Interface hybridization and spin filter effect in metal-free phthalocyanine spin valves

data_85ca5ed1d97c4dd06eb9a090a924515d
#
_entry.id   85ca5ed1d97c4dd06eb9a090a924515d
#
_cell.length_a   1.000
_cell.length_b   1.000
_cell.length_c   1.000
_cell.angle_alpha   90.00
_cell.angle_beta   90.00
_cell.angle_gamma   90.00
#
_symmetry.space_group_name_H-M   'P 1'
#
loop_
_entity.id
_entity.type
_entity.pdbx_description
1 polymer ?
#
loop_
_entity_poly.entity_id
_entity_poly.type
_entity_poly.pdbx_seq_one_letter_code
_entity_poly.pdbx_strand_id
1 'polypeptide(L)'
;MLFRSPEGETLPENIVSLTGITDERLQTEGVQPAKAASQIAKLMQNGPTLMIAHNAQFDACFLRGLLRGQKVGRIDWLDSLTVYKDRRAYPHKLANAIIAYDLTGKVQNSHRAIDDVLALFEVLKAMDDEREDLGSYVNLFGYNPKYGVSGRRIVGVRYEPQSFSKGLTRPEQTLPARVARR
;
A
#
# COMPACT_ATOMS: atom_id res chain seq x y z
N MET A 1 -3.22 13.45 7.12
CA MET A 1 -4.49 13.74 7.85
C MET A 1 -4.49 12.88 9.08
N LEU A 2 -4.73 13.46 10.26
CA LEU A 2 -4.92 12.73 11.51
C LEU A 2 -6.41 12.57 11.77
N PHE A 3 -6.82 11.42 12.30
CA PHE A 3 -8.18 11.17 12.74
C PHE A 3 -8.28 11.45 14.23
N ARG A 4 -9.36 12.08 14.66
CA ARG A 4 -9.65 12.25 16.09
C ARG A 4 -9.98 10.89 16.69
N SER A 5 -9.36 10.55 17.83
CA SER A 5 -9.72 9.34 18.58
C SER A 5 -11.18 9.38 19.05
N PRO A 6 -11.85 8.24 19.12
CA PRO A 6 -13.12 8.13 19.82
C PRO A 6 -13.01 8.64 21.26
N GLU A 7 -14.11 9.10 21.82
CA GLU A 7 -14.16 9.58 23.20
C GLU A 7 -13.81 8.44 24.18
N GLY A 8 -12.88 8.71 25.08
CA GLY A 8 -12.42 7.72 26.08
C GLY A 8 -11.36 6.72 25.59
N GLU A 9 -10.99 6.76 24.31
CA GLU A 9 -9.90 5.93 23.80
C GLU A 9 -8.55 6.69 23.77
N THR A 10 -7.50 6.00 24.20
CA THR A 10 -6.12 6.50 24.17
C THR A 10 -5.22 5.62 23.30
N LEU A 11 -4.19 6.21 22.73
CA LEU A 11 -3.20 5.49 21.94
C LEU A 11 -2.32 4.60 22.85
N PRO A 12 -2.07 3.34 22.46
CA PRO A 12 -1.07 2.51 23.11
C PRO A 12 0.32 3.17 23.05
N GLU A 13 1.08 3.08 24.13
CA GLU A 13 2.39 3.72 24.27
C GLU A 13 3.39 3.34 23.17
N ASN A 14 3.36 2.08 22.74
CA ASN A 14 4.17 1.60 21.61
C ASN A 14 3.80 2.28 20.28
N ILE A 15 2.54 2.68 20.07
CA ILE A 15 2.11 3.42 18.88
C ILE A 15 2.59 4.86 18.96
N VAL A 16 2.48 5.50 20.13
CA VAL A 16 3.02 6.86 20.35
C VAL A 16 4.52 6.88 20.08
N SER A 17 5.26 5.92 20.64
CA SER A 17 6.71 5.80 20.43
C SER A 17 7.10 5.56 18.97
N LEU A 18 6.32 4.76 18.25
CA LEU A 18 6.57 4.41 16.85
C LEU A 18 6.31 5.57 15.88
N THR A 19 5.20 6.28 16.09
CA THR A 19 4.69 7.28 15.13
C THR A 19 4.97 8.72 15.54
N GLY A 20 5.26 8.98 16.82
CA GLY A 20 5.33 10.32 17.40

Spin–orbit coupling (SOC) has long been regarded as the core interaction to determine the efficiency of spin conserved transport in semiconductor spintronics. In this report, a spin-valve device with a Co/metal-free phthalocyanine (H2Pc)/Co stacking structure is fabricated. The magnetoresistance effect was successfully obtained in the device. It is also found that the magnetoresistance response is relatively smaller than that of metallic phthalocyanines, clearly implying that SOC is not the key factor to affect the magnetoresistance in phthalocyanine spin-valves. The dominant mechanism that determines the spin transport efficiency in the present H2Pc devices was systemically explored by combining both experimental measurements and first-principles calculation analysis. It was noticed that both the crystalline structure and molecular orientation of the H2Pc layer could be modified by the contact under-layer materials, which changes the magnetization intensity of the ferromagnetic metallic electrode due to the strong interface hybridization of Co/H2Pc. Meanwhile, the theoretical calculations clearly demonstrated that the spin filter effect from the second H2Pc layer should be responsible for the decrease of the magnetoresistance response in the present spin-valves compared to those using metallic phthalocyanine layers. This investigation may trigger new insights into the role of SOC strength and interface hybridization in organic spintronics.